The attitude of a trial lawyer , calling the defendant in your case&neuroscience

I’m leaving for the Spence Trial College on Sunday for my week of teaching there, so I have only time for a short post. Let me share a couple of recent E-mails to fellow plaintiff trial lawyers on several different subjects. The first one deals with my view about a failure many plaintiff lawyers have – the desire to be liked by everyone and the fear of being disliked. So, here’s my take for your consideration:   

"The goal of great trial lawyers should be that you want to be feared and respected for your skills and determination to do the best possible job for your clients. It should never be that you want to be loved by anyone except your clients. Fear of alienating judges or the desire to be liked by defense counsel are in direct opposition to our duty to our clients. We should not go out of our way to be disliked, but what is required is the courage to be truthful about all things of significance and to put our clients interest’s first even when it offends the judge or our opponents or even our fellow trial lawyers."

The second subject deals with whether you call the defendant in your case in chief and if so when? Many very successful plaintiff lawyers make it a practice in malpractice cases to call the defendant early in their case and lock up their story. They feel that by doing so, they prevent the defendant from revising testimony and creating defenses as the plaintiff’s case unfolds. They also feel that the defendant is rarely prepared for this happening and they get more favorable testimony. I don’t disagree, but I think it requires a lot of skill to successfully do that right or you have the defendant so confined by discovery, you feel safe doing it. I also feel that the trial judge can complicate your case by allowing the defendant to go beyond your direct and testify fully in defense of their case. Here was my reaction to the lawyer who told me he had called the defendant doctor on the second day of trial.

"As to calling the defendant as a witness, I am always in awe of lawyers with the courage to do that. I know any number of great plaintiff lawyers who make it a practice to call the defendant doctor in their case early on. My fear always is that the doctor will win the battle of first impression early in my case. It’s a fault of mine I ponder over in every case."

I also had an e-mail exchange regarding the validity of focus studies. An outstanding plaintiff’s lawyer had received favorable results from his focus study, but a verdict for less then the offer. Here are some thoughts I had about how things have changed from the time we were doing tranditional focus studies in our cases:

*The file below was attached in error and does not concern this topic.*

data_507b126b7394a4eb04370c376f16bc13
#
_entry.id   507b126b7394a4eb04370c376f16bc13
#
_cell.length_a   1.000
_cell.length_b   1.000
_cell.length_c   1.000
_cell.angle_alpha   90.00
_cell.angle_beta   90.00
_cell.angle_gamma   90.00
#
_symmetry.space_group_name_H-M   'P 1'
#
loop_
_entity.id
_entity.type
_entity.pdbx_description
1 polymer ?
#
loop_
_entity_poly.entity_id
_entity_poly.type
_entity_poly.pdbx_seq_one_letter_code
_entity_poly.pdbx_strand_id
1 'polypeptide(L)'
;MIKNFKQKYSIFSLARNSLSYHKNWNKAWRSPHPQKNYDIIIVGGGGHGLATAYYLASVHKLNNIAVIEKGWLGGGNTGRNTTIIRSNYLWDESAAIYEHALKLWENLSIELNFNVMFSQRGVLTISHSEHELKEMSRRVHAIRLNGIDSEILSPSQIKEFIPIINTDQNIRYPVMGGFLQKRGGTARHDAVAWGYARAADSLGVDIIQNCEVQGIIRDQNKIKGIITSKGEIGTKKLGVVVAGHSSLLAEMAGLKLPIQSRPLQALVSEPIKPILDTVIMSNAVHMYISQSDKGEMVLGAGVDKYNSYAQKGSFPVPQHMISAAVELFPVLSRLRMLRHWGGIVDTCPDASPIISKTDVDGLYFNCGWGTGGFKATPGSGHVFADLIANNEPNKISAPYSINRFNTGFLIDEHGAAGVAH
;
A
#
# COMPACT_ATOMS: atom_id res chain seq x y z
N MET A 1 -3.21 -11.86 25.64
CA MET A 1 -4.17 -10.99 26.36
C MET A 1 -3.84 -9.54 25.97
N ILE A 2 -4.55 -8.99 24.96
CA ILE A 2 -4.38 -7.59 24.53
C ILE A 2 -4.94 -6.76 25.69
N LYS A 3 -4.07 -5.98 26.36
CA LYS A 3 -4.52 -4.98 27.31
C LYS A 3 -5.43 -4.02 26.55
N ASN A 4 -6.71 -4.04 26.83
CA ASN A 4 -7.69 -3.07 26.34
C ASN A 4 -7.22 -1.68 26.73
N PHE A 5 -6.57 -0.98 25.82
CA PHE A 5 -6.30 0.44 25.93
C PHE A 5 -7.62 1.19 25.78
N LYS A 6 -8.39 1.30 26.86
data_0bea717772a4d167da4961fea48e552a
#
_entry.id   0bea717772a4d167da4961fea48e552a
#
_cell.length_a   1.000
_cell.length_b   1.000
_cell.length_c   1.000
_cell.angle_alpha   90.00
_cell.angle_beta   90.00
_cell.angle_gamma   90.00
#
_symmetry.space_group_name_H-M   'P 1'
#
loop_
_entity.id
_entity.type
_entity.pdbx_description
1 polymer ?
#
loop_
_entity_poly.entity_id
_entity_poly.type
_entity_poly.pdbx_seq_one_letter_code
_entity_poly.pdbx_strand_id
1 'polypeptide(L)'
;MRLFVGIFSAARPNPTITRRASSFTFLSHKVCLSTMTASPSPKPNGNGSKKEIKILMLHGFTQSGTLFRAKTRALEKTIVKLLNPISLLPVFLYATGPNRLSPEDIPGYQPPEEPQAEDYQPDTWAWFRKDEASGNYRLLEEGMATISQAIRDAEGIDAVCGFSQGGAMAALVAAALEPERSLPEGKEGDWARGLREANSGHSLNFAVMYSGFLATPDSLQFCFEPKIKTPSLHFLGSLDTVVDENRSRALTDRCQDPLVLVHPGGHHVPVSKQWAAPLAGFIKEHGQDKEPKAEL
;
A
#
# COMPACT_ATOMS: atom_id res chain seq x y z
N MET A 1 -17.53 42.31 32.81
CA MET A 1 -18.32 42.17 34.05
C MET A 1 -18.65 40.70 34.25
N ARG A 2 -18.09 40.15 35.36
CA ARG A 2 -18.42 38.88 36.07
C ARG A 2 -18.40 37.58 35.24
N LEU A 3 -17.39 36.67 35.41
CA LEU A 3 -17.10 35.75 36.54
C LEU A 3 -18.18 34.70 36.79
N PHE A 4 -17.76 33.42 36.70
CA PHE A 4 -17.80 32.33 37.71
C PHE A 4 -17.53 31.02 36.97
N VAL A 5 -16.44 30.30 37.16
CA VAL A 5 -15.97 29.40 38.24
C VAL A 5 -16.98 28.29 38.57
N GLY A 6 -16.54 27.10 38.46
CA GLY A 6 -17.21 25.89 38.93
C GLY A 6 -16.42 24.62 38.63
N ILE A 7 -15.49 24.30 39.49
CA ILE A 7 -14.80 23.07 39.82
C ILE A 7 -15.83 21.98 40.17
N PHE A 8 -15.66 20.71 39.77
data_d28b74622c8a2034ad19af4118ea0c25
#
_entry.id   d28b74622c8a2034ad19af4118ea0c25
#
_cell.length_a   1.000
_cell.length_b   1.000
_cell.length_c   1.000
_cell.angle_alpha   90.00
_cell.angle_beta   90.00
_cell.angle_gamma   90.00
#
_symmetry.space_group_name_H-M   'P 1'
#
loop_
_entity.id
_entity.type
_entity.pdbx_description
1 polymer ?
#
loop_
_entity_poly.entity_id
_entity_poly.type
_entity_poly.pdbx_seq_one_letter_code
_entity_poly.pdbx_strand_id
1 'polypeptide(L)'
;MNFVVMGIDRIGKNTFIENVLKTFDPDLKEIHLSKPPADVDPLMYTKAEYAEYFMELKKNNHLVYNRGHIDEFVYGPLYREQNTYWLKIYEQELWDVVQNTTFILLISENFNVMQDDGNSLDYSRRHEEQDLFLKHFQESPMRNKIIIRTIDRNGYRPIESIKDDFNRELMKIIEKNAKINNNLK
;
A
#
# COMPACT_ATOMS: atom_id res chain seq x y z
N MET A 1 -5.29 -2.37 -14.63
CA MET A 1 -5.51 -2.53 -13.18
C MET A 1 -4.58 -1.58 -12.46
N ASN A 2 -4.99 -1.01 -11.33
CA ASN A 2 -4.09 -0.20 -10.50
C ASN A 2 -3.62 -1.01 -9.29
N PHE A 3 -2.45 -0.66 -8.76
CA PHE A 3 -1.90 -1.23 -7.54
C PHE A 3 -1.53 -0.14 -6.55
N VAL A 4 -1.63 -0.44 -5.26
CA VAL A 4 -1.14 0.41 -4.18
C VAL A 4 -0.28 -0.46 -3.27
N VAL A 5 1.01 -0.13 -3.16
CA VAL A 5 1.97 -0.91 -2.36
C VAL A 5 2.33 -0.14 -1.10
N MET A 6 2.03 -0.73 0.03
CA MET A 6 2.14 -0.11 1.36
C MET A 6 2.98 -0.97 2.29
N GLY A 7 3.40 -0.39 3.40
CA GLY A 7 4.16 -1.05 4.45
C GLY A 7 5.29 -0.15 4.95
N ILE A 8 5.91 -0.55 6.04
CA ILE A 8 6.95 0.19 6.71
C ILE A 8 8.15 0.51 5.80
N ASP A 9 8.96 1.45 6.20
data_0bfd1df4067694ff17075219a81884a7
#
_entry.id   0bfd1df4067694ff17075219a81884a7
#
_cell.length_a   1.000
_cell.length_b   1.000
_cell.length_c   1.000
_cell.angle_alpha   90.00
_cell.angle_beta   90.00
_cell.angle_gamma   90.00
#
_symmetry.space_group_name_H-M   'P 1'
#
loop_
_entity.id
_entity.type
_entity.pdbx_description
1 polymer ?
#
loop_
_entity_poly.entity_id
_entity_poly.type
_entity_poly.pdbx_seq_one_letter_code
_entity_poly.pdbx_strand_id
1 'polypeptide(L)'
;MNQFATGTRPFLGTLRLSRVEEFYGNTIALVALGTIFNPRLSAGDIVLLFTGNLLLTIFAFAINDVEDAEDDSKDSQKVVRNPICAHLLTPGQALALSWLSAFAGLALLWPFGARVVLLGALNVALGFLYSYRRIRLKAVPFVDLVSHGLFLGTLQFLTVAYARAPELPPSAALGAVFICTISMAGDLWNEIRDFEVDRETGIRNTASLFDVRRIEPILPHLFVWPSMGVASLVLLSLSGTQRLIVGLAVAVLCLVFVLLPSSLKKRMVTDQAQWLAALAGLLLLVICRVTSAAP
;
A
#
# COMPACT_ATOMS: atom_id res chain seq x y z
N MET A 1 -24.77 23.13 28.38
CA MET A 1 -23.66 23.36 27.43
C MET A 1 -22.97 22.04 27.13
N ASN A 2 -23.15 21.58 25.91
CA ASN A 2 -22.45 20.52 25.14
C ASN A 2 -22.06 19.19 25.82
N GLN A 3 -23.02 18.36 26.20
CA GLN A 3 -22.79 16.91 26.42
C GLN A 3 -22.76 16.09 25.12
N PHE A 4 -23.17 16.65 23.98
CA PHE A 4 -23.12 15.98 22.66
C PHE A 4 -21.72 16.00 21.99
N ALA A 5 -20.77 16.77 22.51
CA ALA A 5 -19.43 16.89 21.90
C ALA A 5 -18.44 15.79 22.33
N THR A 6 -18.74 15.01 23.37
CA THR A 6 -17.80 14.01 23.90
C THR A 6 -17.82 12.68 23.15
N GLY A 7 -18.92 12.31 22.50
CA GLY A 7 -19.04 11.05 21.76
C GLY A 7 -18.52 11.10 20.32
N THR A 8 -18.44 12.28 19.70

"It’s an interesting subject. To give an idea of how far the study of human decision making has moved forward since the days of telephone and group surveying, marketing people are now using neuroscience. They no longer try to analyze the intellectual answers they get from focus studies and surveying. As you and I know, the estimates range that from from 85% to 95% of all human decisions and opinion formation is done at an unconscious level with the conscious mind offering a rational reason for them, but without realizing how the decision was really made. Because people can’t rationally access the way in which this happens, researchers are now using fMRI, to study the brain process while presenting information to groups of people. Science has mapped the brain and can see exactly what is happening irrespective of what the people say through functional magnetic resonance imaging. As one example of this process, the front appearance of the Mini Cooper automobile was designed by fMRI with the intention of creating a car that would specifically appeal to women.

I think we need to re-examine how we conduct focus studies with the knowledge that the verbal responses are intellectual and do not necessarily, or perhaps  not very often, accurately reflect what really was the reason. My approach, in part, involves reducting the information provided to key issues and revising the process of discussing it."

Anyway, those are some rambling thoughts for now. I’m looking forward to my week of teaching and interacting with the students at the College as well as seeing my old friend Gerry.

A few weeks ago I gave a talk to the Wyoming Trial lawyers on this subject and next week I’ll be at the Spence Trial College in WY where part of my talk deals with the need to modify our trial presentations 

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